Co-inducer and Antibiotic-free Plasmid Addiction System
TS-014945 — A novel plasmid addiction system for cost-effective end-product generation.
The fermentative production of biobutanol through the use of Clostridium is a well-known process and utilized for production of solvents and fuels. However, problems with this method include difficulty in genetically manipulating native strains, scalability for industrial applications, and low yie…
The fermentative production of biobutanol through the use of Clostridium is a well-known process and utilized for production of solvents and fuels. However, problems with this method include difficulty in genetically manipulating native strains, scalability for industrial applications, and low yields. Additionally, the current methods require a large use of antibiotics, which are problematic due to the increase of antibiotic resistant bacterial strains. Alternative microorganisms, such as E. coli, can be manipulated at the plasmid level to produce desired bioproducts and negate the requirements of antibiotics for plasmid stability. These microorganisms can be used for a variety of products such as proteases, human insulin, and antibiotic resistant bacterial treatments. Biofuel production has also gained momentum and is an attractive candidate as an alterative transportation fuel. While promising, current E. coli plasmid-based systems have been limited by costs associated with co-inducer utilization required for regulating and maintaining synthetic genes, dependency on a carbon source, or production quantities for industrial use.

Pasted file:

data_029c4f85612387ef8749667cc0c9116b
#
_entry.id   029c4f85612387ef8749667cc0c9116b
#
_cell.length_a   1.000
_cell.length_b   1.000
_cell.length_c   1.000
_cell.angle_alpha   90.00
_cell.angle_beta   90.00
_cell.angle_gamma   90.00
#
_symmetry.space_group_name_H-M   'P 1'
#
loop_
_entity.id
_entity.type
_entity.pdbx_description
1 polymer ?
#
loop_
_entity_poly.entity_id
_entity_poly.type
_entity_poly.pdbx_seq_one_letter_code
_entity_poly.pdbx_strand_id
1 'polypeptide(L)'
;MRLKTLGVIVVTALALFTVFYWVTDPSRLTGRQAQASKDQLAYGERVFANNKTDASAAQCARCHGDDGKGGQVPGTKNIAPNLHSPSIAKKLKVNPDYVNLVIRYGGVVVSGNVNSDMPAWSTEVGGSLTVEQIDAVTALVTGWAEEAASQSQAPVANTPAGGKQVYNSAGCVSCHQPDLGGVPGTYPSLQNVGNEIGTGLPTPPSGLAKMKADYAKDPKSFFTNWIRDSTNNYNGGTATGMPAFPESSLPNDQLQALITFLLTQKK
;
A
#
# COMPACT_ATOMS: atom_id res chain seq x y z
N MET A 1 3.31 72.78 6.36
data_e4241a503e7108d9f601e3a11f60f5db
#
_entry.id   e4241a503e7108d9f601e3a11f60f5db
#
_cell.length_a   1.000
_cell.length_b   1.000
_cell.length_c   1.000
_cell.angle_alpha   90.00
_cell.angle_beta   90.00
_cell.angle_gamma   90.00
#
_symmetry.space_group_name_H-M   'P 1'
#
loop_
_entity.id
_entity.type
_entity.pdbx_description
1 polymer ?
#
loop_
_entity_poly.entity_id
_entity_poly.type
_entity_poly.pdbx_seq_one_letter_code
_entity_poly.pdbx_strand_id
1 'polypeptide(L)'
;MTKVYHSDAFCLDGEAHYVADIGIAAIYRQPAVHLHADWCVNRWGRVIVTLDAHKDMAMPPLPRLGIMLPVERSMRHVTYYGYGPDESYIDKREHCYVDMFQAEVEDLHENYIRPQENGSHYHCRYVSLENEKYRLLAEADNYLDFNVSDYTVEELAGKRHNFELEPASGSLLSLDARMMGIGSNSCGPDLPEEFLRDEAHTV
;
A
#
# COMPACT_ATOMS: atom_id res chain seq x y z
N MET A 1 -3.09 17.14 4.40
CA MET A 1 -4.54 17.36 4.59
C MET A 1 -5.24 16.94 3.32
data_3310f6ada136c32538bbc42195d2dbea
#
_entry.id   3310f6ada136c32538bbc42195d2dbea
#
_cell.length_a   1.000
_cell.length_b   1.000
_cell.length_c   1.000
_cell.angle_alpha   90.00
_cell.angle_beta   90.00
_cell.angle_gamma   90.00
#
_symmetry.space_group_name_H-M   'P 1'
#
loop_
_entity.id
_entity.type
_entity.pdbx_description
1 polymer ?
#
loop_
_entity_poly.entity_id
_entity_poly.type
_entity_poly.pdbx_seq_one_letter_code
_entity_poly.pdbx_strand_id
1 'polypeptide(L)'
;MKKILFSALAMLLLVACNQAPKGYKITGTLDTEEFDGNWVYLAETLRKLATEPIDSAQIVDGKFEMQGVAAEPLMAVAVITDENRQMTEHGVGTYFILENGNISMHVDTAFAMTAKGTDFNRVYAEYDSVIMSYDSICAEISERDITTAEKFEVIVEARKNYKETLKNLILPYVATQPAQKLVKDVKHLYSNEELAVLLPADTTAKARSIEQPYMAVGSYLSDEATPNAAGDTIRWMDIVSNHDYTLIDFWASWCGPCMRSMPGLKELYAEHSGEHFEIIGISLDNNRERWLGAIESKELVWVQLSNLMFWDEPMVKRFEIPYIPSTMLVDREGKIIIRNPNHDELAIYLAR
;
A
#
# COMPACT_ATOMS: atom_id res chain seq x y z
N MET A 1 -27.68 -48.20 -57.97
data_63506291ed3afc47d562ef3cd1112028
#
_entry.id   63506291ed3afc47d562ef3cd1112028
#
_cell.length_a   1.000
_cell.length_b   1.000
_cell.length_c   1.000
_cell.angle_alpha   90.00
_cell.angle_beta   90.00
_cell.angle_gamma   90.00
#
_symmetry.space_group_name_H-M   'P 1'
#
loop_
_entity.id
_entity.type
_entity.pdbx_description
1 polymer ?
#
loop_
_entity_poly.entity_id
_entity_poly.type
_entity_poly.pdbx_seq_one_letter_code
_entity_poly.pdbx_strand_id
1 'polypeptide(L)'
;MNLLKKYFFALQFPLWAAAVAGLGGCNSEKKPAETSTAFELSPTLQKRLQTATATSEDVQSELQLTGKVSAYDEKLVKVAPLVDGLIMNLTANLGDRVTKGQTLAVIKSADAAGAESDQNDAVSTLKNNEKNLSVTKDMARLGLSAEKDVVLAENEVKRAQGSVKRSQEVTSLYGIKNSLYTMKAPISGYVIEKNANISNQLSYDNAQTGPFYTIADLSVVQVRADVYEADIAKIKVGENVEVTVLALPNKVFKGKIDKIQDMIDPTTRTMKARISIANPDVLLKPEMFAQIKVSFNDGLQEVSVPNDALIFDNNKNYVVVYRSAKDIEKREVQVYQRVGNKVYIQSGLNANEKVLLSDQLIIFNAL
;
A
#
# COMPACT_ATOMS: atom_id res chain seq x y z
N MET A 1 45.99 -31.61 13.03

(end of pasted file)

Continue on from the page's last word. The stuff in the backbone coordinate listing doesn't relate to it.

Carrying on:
The Ohio State University researchers, led by Prof. Bob Tabita, have developed a metabolism-based plasmid addiction system (PAS) that does not require co-inducers or antibiotics and is independent of carbon source. The initial proof of concept was obtained for production of 1-butanol in E. coli. The PAS-based 1-butanol production utilizes lipopolysaccharide biosynthesis and maintenance of cellular redox balance for production of 1-butanol. Hence, the plasmid is necessary for viability of the bacteria and 1-butanol production and consitutive promoters make the system readily amenable to industrial-scale applications. Additional strain modifications will allow for a low-cost system capable of competitive yields of 1-butanol. Furthermore, the PAS-based system is versatile and can be easily modified to produce desired bioproducts.
- Bioproducts and pharmaceuticals for antibiotic resistant treatments
- Biofuels and synthetic energy sources for aerospace, automotive, and power generation
- Eliminates the need for expensive antibiotics and inducers to maintain plasmid stability and derive overexpression
- Low-cost industrial scale synthesis feasible